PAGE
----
GALO: It’s interesting because as a viewer you’re going back in time, but you still have so much that reminds you of the first season. That is definitely one of the appealing factors of this show.

EH: Yeah, they managed that. I personally think that Noah Hawley is kind of a genius. I know that he also did musical compositions and stuff, but being able to create a whole second season — after so much was going on in the first season — is just so genius. There is so much going on and so much plot this year. There is so much action and so many stories, [and to have that] come from someone’s brain like that — I don’t know how it’s possible.

GALO: It is definitely a tough task because you’re making this television show based on a revered movie from the Coen brothers. Noah Hawley has pulled it off so far, though.

EH: Yeah, I think if you’re fans of the first season or even the movie — just watching the first episode, I know people are gonna dig it.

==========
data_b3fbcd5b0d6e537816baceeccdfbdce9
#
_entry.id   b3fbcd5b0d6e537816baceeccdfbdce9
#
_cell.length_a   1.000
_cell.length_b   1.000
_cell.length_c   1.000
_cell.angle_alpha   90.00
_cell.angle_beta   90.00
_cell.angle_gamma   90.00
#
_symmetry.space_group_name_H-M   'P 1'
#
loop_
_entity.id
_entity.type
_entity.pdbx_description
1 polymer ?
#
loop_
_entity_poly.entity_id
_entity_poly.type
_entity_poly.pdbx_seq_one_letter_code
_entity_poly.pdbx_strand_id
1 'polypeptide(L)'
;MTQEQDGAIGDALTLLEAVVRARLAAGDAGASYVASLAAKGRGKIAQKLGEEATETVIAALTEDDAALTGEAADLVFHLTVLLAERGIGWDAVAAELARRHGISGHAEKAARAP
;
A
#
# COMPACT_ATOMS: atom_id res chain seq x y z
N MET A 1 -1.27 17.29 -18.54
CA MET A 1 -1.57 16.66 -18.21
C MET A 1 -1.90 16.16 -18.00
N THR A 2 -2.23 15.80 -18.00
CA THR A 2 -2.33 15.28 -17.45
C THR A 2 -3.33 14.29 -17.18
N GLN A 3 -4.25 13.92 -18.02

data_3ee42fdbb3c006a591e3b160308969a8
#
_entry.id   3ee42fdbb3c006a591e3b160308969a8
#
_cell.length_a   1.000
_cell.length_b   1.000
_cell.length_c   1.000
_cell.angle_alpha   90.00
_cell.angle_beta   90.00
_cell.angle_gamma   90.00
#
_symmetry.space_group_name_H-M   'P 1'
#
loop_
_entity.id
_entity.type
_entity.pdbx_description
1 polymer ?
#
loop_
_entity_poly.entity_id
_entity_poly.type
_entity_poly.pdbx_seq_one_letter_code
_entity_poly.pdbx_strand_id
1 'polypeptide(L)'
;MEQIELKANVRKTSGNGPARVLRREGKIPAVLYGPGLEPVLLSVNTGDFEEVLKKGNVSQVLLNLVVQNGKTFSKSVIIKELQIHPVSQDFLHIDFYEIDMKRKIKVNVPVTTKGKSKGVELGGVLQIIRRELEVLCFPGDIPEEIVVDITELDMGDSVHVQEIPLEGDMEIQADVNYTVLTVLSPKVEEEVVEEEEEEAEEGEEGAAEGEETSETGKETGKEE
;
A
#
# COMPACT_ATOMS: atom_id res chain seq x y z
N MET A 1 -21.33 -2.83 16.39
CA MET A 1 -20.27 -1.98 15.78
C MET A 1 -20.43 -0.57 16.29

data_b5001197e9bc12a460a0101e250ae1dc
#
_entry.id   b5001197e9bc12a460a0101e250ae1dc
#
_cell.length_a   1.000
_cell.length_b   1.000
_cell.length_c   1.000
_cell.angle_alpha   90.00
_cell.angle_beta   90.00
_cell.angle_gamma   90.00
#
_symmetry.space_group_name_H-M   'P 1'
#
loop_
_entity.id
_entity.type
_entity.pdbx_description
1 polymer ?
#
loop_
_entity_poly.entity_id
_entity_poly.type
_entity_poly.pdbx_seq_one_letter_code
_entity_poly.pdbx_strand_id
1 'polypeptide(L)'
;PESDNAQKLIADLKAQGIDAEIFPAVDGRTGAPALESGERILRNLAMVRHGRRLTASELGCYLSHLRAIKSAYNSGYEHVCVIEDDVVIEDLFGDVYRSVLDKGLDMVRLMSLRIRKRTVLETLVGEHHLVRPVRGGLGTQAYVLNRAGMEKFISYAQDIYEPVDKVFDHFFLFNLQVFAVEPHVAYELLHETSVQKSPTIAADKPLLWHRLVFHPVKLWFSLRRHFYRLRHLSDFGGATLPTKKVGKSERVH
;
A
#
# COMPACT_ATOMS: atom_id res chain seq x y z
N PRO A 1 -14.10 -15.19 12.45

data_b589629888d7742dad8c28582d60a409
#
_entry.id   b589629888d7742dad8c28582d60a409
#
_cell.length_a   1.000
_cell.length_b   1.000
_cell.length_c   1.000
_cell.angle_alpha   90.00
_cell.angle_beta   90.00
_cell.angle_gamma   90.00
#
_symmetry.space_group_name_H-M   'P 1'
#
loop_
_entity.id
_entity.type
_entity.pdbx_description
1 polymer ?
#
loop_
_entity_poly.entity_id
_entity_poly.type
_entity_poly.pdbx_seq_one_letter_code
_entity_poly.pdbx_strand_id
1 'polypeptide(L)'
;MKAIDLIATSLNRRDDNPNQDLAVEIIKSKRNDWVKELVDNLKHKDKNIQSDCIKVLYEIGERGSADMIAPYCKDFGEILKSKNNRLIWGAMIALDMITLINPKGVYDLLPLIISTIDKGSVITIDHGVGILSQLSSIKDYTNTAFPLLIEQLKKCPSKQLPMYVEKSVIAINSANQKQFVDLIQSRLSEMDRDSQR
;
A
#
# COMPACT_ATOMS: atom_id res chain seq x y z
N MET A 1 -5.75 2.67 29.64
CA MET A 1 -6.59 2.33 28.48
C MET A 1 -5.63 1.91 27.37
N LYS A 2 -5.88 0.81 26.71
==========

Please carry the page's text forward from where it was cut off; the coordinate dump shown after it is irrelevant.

GALO: When you watch the pilot episode of the first season, you have to get over your preconceptions of the movie. I think the series does a great job at separating the two. And so, I feel like getting past the first season will be easy, since they’ve already gotten past the original movie.

EH: I think the Coen brothers are so great with all the work they’ve done, and there’s a specific, niche genre that they’ve created with that movie. That black, dark, neo-noir comedy that people love so much — that I love so much — is definitely a huge feat. I guess they’re taking another swing at it and we’re going to get to see [it]. I can’t wait for people to see it. I can’t wait to see it myself!

GALO: Now, it seems that essentially you’ve booked every role that you’ve auditioned for, among which are parts on shows like The 100 and Supernatural. Do you feel like you’re on a lucky streak?